Below we can see how DMLS works. A layer of metal powder around 40 micron in diameter and round but not too round is deposited on a build platform and spread out by a recoater. This may be a roller or a knife blade type of recoater. The laser fuses the powder that will make up your part leaving the other loose powder behind. To keep your part from ripping itself apart due to thermal stress supports are needed which will be removed later.

 

While the build plates below seem very full and indeed parts can be stacked efficiently often single parts are built at a time and parts are not stacked. This has to do with the fact that much of the industry is not yet optimized for production and worry that layer skips or recoater bumps and other errors will disrupt a week long build four days in. Note the high amount of manual labor required here. Every one of the bottom column steps will require a person lifting a few kilos at least to a new station or machine. Not shown here is the manual removal of loose powder. In addition to EDM CNC or tumbling (sometimes for a week or more) may be used as well. Depending on the needed Ra and finish of the part many steps will be required including quality control steps such as CT scanning the part to make sure that there are no internal tears or holes.

Parts built in such a way as to make it easy for the recoater to hit them with any force and its best to mitigate part strength in such a way that when that does happen your build doesn’t fail.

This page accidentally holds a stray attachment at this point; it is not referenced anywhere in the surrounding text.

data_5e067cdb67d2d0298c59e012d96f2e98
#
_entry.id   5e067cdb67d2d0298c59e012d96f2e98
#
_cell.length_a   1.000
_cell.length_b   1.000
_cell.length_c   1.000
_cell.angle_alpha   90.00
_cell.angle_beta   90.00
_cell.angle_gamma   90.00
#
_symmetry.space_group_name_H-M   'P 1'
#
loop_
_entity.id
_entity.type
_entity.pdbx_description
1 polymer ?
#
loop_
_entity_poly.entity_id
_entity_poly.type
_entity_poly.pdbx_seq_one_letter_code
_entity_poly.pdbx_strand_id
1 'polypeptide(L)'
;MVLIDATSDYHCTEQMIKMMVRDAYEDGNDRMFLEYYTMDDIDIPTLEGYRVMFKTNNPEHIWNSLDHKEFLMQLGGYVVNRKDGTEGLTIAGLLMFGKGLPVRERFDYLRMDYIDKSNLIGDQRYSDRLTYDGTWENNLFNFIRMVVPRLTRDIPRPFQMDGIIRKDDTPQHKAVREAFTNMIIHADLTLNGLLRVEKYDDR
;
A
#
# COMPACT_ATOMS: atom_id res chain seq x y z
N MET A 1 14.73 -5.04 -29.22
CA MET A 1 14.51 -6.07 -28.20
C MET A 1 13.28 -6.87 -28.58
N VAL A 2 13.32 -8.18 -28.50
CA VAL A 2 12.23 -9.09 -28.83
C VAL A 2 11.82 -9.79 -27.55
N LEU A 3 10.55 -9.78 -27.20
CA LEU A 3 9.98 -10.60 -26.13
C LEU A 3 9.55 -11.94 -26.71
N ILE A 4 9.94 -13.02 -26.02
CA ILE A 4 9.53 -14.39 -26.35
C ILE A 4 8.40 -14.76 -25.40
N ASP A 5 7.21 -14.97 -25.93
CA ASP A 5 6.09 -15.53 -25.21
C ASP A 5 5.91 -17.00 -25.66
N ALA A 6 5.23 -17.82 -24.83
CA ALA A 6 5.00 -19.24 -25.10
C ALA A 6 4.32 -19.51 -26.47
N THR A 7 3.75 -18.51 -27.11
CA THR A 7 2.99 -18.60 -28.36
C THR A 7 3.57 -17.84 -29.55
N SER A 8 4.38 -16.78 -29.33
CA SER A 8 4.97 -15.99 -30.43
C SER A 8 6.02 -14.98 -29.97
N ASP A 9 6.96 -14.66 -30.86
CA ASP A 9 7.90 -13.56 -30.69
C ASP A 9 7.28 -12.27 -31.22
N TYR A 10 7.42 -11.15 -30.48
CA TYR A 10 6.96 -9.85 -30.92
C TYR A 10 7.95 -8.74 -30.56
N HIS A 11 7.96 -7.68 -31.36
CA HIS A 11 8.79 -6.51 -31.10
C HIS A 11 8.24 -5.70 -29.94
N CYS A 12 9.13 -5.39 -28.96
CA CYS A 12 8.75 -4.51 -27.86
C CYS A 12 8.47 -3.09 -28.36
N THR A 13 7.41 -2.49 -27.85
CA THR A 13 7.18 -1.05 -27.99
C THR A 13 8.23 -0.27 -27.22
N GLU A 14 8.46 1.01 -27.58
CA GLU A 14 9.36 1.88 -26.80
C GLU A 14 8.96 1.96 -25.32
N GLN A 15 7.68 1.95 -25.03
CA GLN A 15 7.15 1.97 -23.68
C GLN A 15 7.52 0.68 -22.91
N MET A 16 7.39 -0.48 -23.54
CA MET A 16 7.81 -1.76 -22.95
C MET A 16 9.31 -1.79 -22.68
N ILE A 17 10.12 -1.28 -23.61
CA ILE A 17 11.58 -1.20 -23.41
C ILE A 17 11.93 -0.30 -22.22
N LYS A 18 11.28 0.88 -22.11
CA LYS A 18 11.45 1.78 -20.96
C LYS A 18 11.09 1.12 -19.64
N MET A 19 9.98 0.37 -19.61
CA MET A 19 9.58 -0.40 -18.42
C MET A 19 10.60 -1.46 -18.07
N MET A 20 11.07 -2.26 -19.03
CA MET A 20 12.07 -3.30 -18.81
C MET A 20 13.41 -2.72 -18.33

Overhanging surfaces in DMLS can be very rough indeed this may require a lot of post-processing. Occluded holes could trap material inside or require supports that can not be removed while large holes could cause parts to tear themselves asunder.

Another thing to consider below is, can the final part withstand the removal of the suports? 

Designing supports that are easy to remove saves a lot of labor. Often a staff member with a flex or circular saw will be cutting away supports. Making sure that this person could do this without damaging the part reduces time and the need to rebuild a part.

Below are some simple support strategies for DMLS. Often a person with decades of experience can do this in their head. While there are some tools that build supports, support strategies for parts still require a lot of experience and thought. Often it will take days for a build and post processing to complete. If you then after four days find out your part has failed then you have to do another iteration. When making completely new geometries several part failures are common. If you have a type of geometry understood (acetabular cups, teeth) then you can print millions of them in many variations.